Flint, MI— Flint Community Schools may be partnering with a multitude of of local organizations for a several-hundred-million-dollar project to save the district after years of declining enrollment and funding cuts.

A draft of a Memorandum of Understanding obtained by Flint Beat earlier this week details the plans that would involve the cooperation of the State of Michigan, the City of Flint, the Charles Stewart Mott Foundation and several other organizations to revitalize the district. The document lays out a multi-tiered plan that would involve building five new school buildings, fighting blight in surrounding neighborhoods, and partnering with local organizations to work with Flint students.

The MOU—a nonbinding agreement between entities—is titled Flint Education Continuum, and calls for all parties to “develop and expand framework for an education continuum in Flint which ranges from birth to college and career and to leverage federal, state and local dollars to create an exponential impact that goes beyond schools to whole neighborhood revitalization.” 

The document proposes building four new elementary schools, one new high school at the site of the former Flint Central High School, and renovating two existing schools. This will serve as a “catalyst that inspires cultural change within the schools and the community to implement new protocols and best practices in education.” 

The four new elementary schools are projected to cost $25 million each and will house approximately 500 students. Durant-Turri-Mott will be renovated for $20 million. One middle school that has a capacity for 1,200 students will also be selected for renovations. FCS would own and operate all new and renovated buildings.  

According to the document, the MOU will be active for 10 years following completion of the buildings. 

Other financial contributions include: 

  • A $45 million capital appropriation by the State of Michigan for the construction of a new high school.
  • FCS will seek a “combination of bonding authority and federal funds” to contribute $75 million to pay for the new and renovated schools.
  • The Mott Foundation will “conditionally” match the state’s appropriation as well as FCS’ secured funding with grants totaling up to $100 million. 
  • Once construction is complete, the Mott Foundation will supply up to $100 million over the course of 10 years to support the new schools and services. 

In total, contributions from various agencies add up to $340 million.

FCS currently faces a $18 million deficit, largely due to declining enrollment and losses in funding. Since 2009, student enrollment has decreased by 70% and the district has been unable to downsize fast enough, causing severe budget problems.

For most of the elementary buildings, the amount of state aid, which is determined by a school’s student headcount, and property tax revenue is not enough to cover operation costs.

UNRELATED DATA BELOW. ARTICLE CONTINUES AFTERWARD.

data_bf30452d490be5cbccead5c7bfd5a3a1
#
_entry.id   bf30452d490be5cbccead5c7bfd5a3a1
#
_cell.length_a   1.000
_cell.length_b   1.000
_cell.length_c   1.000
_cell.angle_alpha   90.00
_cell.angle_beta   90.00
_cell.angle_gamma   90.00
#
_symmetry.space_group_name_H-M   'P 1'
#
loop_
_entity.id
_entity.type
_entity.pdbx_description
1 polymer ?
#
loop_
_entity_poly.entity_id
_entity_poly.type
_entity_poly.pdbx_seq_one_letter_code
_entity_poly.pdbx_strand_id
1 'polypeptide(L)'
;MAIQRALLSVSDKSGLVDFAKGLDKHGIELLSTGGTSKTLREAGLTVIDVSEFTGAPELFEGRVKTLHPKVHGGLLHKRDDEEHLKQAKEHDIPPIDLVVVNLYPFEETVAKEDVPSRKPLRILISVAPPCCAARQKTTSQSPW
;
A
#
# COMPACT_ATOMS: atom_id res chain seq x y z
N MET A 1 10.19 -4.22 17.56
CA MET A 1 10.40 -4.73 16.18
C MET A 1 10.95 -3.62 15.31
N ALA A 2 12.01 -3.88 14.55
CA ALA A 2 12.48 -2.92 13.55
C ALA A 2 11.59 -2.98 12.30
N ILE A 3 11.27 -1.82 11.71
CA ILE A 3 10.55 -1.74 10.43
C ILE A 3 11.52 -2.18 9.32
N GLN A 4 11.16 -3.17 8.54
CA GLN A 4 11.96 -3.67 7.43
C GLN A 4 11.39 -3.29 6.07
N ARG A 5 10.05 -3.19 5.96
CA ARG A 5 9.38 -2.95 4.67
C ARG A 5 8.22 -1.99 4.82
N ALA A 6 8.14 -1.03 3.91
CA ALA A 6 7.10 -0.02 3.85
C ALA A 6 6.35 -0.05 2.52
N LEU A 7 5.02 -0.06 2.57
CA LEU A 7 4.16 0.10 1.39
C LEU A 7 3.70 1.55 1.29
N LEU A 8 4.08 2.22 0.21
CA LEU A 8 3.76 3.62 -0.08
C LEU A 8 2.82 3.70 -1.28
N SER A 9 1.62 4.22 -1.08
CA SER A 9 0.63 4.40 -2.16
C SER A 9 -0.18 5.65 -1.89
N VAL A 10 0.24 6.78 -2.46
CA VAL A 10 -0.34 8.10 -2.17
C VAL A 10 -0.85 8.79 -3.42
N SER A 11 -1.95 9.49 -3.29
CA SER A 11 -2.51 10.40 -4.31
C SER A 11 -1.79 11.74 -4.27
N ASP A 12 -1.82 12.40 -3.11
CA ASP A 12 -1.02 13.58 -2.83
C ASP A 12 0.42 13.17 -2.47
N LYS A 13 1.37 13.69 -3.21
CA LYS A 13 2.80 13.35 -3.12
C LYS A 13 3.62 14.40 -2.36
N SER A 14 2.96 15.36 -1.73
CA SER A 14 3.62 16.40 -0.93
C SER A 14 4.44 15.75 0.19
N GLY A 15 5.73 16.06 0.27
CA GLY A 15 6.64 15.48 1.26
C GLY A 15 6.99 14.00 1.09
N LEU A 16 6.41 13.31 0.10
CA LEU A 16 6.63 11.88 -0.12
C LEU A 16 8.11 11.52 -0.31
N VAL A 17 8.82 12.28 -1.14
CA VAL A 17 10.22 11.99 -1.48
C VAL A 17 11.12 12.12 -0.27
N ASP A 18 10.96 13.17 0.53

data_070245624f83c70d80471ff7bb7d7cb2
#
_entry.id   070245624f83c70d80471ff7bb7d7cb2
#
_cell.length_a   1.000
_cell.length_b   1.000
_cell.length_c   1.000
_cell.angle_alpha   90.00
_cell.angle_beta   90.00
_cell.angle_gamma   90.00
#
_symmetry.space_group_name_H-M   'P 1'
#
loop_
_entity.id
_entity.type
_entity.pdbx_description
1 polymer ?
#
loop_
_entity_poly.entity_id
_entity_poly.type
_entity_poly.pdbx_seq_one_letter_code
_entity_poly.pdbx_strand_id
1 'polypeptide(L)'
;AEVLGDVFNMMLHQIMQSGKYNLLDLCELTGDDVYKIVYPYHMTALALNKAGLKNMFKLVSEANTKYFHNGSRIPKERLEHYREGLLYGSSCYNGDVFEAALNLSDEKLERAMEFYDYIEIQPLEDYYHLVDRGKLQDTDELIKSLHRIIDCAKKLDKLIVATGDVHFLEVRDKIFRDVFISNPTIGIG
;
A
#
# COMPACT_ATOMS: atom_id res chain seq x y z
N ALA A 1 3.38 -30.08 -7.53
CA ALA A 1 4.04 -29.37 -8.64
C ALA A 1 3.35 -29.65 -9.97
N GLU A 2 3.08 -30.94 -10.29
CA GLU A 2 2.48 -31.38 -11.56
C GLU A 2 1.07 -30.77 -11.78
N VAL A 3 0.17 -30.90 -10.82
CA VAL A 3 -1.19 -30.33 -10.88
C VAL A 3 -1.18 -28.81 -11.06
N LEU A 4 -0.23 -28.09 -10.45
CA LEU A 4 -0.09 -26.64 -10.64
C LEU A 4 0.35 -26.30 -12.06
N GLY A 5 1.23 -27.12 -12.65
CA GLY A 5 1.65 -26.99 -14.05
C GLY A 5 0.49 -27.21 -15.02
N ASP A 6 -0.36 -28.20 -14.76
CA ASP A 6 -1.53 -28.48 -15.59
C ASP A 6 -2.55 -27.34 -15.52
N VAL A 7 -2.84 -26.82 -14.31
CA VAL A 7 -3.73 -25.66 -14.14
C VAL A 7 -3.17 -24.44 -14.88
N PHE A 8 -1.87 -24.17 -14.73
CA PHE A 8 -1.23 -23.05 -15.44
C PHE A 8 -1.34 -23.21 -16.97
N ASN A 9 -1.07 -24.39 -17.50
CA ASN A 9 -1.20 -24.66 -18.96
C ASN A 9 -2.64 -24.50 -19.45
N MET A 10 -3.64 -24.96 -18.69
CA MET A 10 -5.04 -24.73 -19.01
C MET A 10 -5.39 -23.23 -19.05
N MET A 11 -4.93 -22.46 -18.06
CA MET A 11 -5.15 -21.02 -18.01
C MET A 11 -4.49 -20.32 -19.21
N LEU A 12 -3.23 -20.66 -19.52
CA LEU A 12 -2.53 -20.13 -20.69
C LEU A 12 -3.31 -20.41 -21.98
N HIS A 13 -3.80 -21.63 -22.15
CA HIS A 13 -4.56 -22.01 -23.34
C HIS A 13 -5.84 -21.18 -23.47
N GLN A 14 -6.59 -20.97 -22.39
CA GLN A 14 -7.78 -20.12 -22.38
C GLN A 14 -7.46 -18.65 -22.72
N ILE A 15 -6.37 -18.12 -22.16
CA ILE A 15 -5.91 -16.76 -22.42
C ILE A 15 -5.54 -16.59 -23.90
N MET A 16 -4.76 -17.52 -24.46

FCS is also spending $200,000 a year to operate their kitchen from Northwestern High School, which was closed to students in July 2020 after the board learned it needed $4 million in repairs to be compliant with Michigan regulations. 

The district also owns 22 buildings that are sitting vacant. Board members have discussed the possibility of selling all the properties.

The Genesee Intermediate School District, Mott Community College, The Crim Fitness Foundation, The Flint & Genesee Group, Concerned Pastors for Social Action, and the City of Flint are also among the parties identified in the MOU. The organizations are expected to offer an array of support services, additional programing, staff, technology, and mentorship to FCS, according to the document. 

The City will also work to eliminate blight and improve the neighborhoods around the schools and provide community policing support, according to the document. 

Final approval of the MOU requires the signatures of 17 different organizations and governmental entities including Mayor of Flint Sheldon Neeley, Governor Gretchen Whitmer, and the FCS Board of Education. 

The document asks all parties to “work with expediency to attempt to obtain all such approvals during the next six months.” 

Carmen Nesbitt is a journalist with diverse experience in news reporting and feature writing. She wrote for Hour Detroit and SEEN Magazine before joining the Flint Beat news team as an education and public...

7 replies on “$340 million plan to save Flint Schools would bring together several local organizations”

  1. The plan is for them to be public schools owned and operated by the Flint school district.

  2. Wow I don’t know where to start but Neely wanted the community’s help on what to do with 99 million that flint got CAMERAS EVERYWHERE!!!! I mean everywhere this violence has got to stop on every corner on the east side of flint ok the head on over to the south side HANG THEM EVERYWHERE ON EVERY DAMN STREET THERE IF THERES MONEY LEFT HANG MORE !!!!!!

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